Wild Rose Review

I have a soft spot for the small working-class British narrative. Maybe it’s because I can empathise certain aspects to my own life, maybe it’s just nice to see stories that don’t take place in ideal worlds, with idealised characters.

My favourite of this kind of film is Fish Tank, a film I studied during my first year of university; it span a narrative that could have only been told within its own situation. In many ways, Wild Rose reminds me of Fish Tank, with its underdog characters and smaller, focused narrative.

The differences are numerous however, it isn’t all that similar, just barely in style, and the comparison only really makes sense in my head, the settings are similar, but not overwhelmingly, Wild Rose is set in Glasgow, within the incredibly varied world of the Glaswegian working-class, an ever-changing world from what it was, Wild Rose tries to find its spot in and amongst the many foibles of working class life there.

So, with this all set before us, is Wild Rose another great example of a working-class story on the big screen?


Rose-Lyn Harlan (Jessie Buckley) has just finished a 12-month prison sentence, and returns to her life as a young mum, under the watchful eye of her stern mother (Julie Walters). She has aspirations farther afield from Glasgow however, and dreams of becoming a country singer, in Nashville, but as her mother keeps pointing out, life isn’t always ideal.


What I love about this type of film, what I loved about Fish Tank too come to think of it, is the characters. There’s characters you meet in a working-class setting that rarely get seen in mainstream cinema. Ones that if you live in certain areas in certain parts of the world you would instantly recognise, this is what Wild Rose gets so, so right.

Firstly, a character must be portrayed by a skilful actor to bring them to life, and Wild Rose has that. Anchored by an engaging, and at times mesmerising, performance from Jessie Buckley, she brings to life each aspect of her character’s emotions. The outbreaks of frustrations, the giddy highs of ecstasy, and the gut-punch disappointment when it all comes tumbling down.

Rose-Lynn is as human as characters get. She’s flawed, and prone to alienating those closest to her, in particular her kids, in some of the films more effective scenes. There’s even an underlying selfishness to her, which in some cases could make her unliveable, but rather than coming across as selfishness, it instead appears to be dogged determination to follow her calling, and she’s impossible to dislike for that.

Julie Walters is also great as Rose-Lynn’s mother, a woman with a sharp tongue and even sharper opinions, she too brings a spikiness to her character rarely seen in film. There is a loving relationship between the two, but the simmering tension between them often wins out, as she starts to tire of Rose’s wide-eyed fantasies of far-off adventures.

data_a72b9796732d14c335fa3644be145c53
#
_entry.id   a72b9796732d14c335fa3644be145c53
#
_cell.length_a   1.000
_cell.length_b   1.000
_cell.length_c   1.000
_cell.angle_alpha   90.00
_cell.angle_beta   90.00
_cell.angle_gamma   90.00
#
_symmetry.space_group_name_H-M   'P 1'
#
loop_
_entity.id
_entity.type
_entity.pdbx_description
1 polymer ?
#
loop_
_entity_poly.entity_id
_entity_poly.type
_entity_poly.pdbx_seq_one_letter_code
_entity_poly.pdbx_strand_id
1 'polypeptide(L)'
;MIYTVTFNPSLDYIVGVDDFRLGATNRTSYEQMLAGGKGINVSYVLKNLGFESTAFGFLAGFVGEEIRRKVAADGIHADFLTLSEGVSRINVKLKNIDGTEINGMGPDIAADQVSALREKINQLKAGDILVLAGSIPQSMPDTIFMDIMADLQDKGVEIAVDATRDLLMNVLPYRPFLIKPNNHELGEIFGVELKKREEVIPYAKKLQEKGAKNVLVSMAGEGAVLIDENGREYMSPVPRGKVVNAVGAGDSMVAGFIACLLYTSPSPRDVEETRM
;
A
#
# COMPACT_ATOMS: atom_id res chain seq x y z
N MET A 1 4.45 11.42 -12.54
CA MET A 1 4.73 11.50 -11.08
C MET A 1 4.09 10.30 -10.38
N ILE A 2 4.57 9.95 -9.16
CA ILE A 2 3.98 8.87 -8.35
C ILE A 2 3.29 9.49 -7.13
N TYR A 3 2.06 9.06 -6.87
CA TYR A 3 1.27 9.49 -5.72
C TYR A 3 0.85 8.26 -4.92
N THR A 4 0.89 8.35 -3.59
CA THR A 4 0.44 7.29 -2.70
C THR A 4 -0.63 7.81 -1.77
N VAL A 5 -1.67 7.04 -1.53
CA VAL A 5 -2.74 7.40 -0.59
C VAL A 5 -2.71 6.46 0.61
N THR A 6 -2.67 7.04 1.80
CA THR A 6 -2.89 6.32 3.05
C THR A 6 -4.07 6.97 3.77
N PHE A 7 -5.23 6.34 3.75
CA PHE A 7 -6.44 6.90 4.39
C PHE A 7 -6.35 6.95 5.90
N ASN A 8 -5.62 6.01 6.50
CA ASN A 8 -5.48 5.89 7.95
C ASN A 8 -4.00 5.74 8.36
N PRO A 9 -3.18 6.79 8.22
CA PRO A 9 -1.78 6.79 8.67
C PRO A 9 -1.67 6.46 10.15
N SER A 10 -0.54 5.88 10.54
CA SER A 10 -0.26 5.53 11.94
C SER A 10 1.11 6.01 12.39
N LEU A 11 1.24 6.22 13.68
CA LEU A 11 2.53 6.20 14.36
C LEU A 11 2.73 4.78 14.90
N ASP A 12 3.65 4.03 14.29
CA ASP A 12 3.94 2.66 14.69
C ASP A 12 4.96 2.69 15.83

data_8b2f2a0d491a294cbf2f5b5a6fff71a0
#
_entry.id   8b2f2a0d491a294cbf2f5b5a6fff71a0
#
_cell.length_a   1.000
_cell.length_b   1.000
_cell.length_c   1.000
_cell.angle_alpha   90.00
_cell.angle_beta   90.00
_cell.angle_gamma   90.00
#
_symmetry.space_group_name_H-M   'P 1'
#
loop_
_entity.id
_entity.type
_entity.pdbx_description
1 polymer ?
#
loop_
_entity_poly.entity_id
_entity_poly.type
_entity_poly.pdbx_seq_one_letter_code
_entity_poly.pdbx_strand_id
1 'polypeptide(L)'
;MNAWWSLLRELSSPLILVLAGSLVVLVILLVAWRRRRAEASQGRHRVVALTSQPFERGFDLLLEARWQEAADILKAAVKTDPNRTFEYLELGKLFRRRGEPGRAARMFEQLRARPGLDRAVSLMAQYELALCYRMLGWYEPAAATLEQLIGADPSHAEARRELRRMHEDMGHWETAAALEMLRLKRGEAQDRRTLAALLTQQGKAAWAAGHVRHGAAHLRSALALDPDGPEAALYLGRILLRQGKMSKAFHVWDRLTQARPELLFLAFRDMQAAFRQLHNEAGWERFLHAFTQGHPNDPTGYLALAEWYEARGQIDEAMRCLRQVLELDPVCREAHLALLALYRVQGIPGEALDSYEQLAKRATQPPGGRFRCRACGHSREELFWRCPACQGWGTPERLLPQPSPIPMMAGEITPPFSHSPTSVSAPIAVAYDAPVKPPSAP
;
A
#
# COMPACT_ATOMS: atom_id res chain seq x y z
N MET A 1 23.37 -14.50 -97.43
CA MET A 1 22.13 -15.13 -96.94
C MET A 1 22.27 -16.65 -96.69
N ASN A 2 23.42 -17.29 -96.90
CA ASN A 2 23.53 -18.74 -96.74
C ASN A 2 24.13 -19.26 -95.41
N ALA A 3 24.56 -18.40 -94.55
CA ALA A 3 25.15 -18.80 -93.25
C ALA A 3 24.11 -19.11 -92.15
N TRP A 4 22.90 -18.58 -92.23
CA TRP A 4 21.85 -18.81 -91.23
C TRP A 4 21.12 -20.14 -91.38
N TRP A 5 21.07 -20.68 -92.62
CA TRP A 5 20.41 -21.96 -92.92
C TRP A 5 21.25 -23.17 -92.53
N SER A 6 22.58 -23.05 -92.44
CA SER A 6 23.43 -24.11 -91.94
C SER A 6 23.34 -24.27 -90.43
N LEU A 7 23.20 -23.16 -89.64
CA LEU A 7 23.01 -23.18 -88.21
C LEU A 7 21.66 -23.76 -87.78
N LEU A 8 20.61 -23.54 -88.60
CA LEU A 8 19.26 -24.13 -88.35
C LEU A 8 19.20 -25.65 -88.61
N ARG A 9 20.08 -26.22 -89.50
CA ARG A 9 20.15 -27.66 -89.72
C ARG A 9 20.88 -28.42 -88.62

A film that bases itself around such a music-centric story relies on the music in question to deliver, and there is certainly no shortage of country music to go around. I wouldn’t call Wild Rose a musical as such, rather than a film music is involved in, and I know that statement sounds rather redundant, but what I mean is; the central drama is based around the characters and their struggles. The goal of getting to Nashville seems a distant fantasy, only getting further away the more you chase it, for the bulk of the run-time we are wrapped up in the ins-and-outs of Rose’s life, and all of those surrounding her.

The soundtrack is the kind that serves its purpose to the point where it is enjoyable while it’s there, but forgettable once it’s over. There’s no real ear worm along the lines of Shallow from A Star is Born, but it hardly needs to, as I say, it does its job while it’s there, and it’s used very effectively in some moments, which is all that can be asked of a soundtrack.

The direction is also very skilful, the tendency in films such as this is to let the drama unfold in front of the camera as naturally as possible, without pushing boundaries cinematography-wise. While it certainly isn’t groundbreaking in its photography, there are a great deal of very artful shots and framing in this film, one that sticks in my mind is a birds-eye shot of Rose walking away from a party, all alone, separated from the bustling party by a wall, it works effectively as a shot, but also as a visual metaphor, if one was to think about it that deeply.

As far as criticism goes, it does at times feel a touch over-long and self-indulgent, there are certain scenes, and even a character, that could have been cut entirely without affecting the film in any major way. Although it never feels as though it drags, there are things that seem unnecessary upon further evaluation. That being said, the characterisation outside of Rose and her mum does sometimes feel a bit thin on the ground, perhaps a larger family unit might have fleshed out the story, but now I’m just being picky.

Overall, Wild Rose is a great example of British film-making, telling a story with a tone unique to its inner identity, and enhanced by incredibly engaging performances, definitely one to look out for if you get the chance, it might just surprise you.

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